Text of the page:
Monday, April 15, 2024

Mushrooms grow on Prince Edward Island.

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Alan Binder
Alan Binder
"Alcohol scholar. Twitter lover. Zombieaholic. Hipster-friendly coffee fanatic."

We had about three very dry summers and this year was very humid so the mushrooms multipliedsays Ken Sanderson, the mushroom enthusiast who led the group.

King boletes, another edible variety, were more abundant than in previous years, he adds.

“It doesn’t taste good, but it’s mushroom and nutritious. And the color is beautiful,” Shirley Lee tells of her chanterelle that she chose.

Photo: (Tony Davis/CBC)

He believes that several species are abundant on the island, including chanterelles. Islanders usually eat Rosé-des-meadows mushrooms.

According to him, the community of wild animal collectors is growing along with mushrooms, which are growing in popularity. He explains that more citizens are concerned about food security since the pandemic, which has prompted them to look for food elsewhere than at the grocery store.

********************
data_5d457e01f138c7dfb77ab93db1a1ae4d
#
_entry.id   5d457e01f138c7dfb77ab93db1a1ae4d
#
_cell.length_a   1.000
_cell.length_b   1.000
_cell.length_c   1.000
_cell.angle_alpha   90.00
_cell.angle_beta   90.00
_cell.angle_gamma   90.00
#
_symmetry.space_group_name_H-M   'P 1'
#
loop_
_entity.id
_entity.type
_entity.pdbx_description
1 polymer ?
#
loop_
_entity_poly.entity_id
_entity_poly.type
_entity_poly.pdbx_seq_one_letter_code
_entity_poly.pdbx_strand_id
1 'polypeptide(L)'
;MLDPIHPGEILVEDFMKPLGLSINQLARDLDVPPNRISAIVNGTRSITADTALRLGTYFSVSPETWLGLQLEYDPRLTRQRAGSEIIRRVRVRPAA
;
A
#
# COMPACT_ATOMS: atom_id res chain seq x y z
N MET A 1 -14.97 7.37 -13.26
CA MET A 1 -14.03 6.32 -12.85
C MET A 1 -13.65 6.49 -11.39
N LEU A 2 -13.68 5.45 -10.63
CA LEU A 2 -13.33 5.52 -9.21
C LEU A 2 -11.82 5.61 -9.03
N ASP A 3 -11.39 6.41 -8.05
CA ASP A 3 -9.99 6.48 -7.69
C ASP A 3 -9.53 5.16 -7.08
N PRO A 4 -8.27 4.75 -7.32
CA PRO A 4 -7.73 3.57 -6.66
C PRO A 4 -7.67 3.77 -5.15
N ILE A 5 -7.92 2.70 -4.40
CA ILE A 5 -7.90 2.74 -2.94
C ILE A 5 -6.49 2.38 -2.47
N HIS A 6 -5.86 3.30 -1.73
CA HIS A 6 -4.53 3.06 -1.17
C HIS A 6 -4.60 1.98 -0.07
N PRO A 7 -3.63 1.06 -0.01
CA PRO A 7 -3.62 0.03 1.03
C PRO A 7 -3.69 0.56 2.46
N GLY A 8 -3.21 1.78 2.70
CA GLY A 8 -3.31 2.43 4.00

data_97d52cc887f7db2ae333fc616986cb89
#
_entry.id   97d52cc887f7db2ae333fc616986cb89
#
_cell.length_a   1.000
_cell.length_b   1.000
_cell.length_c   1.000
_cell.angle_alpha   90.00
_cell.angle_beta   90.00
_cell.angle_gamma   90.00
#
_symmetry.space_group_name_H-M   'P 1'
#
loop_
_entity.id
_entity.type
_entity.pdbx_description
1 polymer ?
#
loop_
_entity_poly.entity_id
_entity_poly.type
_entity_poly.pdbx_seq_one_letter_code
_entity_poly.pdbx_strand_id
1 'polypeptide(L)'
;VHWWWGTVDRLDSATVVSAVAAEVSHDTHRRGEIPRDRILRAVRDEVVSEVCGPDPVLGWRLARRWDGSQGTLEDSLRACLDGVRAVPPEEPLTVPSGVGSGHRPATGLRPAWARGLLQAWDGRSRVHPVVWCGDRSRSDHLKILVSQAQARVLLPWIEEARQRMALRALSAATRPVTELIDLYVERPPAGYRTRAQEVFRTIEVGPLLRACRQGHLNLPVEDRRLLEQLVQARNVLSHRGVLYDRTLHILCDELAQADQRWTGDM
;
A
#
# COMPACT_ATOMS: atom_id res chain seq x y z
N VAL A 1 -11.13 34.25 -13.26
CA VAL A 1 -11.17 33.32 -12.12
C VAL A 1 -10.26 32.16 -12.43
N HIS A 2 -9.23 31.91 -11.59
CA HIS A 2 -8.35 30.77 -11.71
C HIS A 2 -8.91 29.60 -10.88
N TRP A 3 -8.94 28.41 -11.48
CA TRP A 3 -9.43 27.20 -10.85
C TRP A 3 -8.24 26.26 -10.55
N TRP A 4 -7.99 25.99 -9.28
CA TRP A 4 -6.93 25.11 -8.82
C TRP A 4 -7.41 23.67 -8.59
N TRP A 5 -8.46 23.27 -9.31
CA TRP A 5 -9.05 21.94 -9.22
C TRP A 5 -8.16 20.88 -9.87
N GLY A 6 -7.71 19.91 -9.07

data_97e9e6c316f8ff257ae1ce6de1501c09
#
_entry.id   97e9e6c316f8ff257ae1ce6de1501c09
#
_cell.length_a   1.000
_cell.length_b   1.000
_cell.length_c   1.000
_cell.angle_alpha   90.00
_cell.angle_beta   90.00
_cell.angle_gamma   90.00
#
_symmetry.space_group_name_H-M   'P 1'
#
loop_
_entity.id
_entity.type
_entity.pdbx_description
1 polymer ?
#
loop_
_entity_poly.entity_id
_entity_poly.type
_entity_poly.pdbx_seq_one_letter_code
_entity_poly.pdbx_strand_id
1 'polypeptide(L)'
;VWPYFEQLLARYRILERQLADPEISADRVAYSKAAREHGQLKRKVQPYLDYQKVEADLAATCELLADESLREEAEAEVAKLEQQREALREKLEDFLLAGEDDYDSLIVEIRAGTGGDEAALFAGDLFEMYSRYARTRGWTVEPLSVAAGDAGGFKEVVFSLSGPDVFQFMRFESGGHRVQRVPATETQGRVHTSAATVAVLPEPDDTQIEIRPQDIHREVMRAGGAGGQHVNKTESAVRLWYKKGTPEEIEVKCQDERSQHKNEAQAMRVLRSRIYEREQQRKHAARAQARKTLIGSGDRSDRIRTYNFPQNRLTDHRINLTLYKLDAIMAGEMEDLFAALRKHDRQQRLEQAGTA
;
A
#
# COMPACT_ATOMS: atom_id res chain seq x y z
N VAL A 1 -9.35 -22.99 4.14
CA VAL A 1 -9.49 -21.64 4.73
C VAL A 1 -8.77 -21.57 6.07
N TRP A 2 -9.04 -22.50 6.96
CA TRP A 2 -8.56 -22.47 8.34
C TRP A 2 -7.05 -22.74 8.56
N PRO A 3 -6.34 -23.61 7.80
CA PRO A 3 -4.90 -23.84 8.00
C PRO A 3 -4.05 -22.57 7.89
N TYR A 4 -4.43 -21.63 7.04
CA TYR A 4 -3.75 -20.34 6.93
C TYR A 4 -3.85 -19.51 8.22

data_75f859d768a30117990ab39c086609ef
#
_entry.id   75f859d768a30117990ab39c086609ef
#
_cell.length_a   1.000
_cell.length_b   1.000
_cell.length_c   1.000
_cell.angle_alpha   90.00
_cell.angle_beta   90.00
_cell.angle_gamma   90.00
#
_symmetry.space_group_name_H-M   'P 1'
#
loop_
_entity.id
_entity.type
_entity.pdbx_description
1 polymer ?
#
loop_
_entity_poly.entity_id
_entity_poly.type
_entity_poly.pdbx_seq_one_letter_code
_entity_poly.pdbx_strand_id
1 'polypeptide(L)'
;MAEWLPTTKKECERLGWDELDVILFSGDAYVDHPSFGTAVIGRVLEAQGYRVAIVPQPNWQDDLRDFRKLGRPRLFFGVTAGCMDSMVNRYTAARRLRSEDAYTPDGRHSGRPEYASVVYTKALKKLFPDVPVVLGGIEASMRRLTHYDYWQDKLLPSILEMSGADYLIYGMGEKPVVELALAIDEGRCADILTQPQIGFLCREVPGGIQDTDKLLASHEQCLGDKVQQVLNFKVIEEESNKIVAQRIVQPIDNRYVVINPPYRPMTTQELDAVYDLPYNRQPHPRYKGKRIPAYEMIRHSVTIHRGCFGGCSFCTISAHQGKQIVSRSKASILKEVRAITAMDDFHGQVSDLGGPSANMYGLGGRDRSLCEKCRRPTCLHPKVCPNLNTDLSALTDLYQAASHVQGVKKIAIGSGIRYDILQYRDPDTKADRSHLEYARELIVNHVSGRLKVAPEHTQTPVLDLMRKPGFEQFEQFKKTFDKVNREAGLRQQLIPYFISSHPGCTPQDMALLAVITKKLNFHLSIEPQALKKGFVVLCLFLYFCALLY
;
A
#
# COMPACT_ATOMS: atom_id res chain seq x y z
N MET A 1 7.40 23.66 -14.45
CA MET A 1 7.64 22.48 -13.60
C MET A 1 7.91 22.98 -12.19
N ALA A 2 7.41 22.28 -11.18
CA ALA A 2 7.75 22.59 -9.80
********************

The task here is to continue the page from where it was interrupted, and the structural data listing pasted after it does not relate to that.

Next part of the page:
Shirley Lee was part of the trip. She was pleased to find two types of edible mushrooms. For her, searching for food combines her two passions: eating and exploring the island.

You have to be careful, the picker warns

Al Jazeera community has a Facebook page called Foragers of Prince Edward Island, With more than 1500 members. This site is especially helpful in learning about edible mushrooms.

But Ken Sanderson is skeptical. Just because someone on Facebook says it’s good doesn’t mean it is.

Ken Sanderson, a mushroom lover, holds a chanterelle in his hands.

Ken Sanderson checks chanterelles to see if the food is edible.

Photo: (Tony Davis/CBC)

This collector has a background in natural history. He learns on his own about mushrooms using research and identification books. It is recommended for people who are just starting out to use the resources.

When in doubt, don’t eat what you don’t know.

Quote from:Ken Sanderson, Mushroom Lover

People are advised to make sure they have correctly identified mushrooms before eating them. To this day, Ken Sanderson has never gotten sick from his harvest.

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Text from CBC’s Tony Davis

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